Try coming fully into this present moment with this simple exercise. All you have to do is breathe.
To begin, sit in any comfortable position, on the floor or on a chair, with your spine long and straight but not stiff. Find a comfortable position for your hands, either folded gently in your lap, or resting on your thighs or knees—palms up or down, whichever feels right to you. Close your eyes if that feels comfortable. If not, find a spot on the floor a few feet in front of you and allow your gaze to soften. As you sit, begin to notice the temperature of the air on your skin, notice any sounds you may hear within or outside the room. Begin to notice your body’s weight as it is supported by the chair or the floor. Notice the feel of the floor or the chair under your sitting bones, under your legs.
Notice the feel of the floor beneath your feet. Expand your awareness to noticing the sensations of your entire body without feeling the need to change anything. Simply notice.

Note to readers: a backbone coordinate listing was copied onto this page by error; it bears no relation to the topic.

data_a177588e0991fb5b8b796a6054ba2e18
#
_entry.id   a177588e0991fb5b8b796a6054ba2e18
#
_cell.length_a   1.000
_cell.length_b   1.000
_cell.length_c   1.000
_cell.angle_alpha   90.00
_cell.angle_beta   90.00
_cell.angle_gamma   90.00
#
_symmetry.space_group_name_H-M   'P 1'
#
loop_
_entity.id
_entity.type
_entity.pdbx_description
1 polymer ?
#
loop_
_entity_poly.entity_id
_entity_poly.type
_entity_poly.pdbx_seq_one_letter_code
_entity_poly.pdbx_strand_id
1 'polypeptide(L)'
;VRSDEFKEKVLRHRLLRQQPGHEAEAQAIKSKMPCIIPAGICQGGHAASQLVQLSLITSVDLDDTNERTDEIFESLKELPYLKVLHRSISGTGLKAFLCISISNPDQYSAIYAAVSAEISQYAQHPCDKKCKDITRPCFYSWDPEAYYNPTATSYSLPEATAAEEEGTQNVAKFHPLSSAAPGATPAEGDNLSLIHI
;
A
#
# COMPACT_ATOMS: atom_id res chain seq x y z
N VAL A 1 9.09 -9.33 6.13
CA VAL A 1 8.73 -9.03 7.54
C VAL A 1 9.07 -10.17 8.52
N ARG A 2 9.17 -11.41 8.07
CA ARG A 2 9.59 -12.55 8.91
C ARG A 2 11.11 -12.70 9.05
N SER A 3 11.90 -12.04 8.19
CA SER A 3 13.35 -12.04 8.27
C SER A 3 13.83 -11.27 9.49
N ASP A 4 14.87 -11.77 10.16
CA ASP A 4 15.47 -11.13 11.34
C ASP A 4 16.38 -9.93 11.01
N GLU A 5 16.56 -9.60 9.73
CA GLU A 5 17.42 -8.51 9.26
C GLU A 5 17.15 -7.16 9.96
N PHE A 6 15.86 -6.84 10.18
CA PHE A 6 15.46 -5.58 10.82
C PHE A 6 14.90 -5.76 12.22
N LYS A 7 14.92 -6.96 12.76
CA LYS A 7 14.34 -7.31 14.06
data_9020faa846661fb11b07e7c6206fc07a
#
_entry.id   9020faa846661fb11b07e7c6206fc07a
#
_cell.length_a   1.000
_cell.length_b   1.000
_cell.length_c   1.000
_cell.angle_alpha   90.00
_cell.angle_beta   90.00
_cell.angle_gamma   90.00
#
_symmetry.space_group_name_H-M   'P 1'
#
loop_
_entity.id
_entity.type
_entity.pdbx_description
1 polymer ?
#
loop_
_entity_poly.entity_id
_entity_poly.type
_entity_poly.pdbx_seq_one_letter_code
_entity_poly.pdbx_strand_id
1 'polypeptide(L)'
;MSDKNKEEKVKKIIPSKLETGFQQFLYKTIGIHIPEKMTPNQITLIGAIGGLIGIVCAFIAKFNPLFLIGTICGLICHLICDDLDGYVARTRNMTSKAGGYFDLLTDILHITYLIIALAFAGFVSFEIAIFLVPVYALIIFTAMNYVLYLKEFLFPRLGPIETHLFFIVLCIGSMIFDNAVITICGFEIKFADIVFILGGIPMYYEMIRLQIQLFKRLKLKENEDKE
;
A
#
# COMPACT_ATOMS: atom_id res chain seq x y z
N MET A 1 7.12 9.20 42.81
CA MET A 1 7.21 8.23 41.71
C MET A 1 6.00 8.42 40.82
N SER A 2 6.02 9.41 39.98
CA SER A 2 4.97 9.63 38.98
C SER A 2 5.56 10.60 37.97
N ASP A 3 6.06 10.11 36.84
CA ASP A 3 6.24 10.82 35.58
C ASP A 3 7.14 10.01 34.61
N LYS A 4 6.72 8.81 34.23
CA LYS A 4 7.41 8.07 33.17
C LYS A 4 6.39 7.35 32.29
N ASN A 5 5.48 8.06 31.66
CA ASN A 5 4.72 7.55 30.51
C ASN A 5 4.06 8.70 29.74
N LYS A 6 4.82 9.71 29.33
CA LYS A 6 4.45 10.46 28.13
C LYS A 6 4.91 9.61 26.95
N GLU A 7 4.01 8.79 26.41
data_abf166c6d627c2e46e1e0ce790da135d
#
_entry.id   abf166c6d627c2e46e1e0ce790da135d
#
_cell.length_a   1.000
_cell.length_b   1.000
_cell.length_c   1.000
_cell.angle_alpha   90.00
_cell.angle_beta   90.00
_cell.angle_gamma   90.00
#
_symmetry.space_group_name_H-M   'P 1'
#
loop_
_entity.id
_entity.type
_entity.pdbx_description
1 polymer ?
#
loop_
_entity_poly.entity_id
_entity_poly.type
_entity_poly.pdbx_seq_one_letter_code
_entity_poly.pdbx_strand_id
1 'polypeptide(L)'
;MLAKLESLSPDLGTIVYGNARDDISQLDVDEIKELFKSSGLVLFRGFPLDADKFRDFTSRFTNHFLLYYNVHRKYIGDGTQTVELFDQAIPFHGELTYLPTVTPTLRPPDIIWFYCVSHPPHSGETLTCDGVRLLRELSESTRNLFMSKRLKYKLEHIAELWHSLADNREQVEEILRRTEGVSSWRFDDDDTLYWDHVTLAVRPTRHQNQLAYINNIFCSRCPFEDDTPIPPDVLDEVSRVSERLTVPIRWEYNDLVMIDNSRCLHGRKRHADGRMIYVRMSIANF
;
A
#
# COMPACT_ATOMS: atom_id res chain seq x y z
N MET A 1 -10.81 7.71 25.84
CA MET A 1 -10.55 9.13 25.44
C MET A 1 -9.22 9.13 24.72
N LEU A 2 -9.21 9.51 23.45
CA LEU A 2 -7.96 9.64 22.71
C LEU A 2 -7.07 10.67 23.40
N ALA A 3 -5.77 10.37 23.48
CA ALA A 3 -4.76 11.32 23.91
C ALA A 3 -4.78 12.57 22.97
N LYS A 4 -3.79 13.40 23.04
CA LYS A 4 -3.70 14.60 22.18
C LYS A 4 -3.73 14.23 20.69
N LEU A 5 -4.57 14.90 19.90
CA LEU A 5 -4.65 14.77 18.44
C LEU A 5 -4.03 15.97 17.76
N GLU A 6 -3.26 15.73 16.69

Now, begin to notice and follow the movement of your breath as it moves in and out of your body, as you inhale and exhale. As you inhale, notice the temperature and the vibration of the air as it flows through your nasal passages, down your throat and trachea, on its way into your lungs. Notice the different sensations of your belly, your ribs, your chest as they expand. As you exhale, notice the temperature of the air, the movement of the tiny hairs of your nose, the feeling of your lungs empty of air as it leaves your body. Simply notice these things and any other sensations that occur as you continue to breathe, easily and naturally, in and out. Simply notice your breath as it moves in and out of your body without the need to change anything at all. Notice how your breath feels. Is it easy and effortless? Or labored and difficult? Does watching the breath seem natural or strange? With as little judgment and as much compassion as possible, just breathe.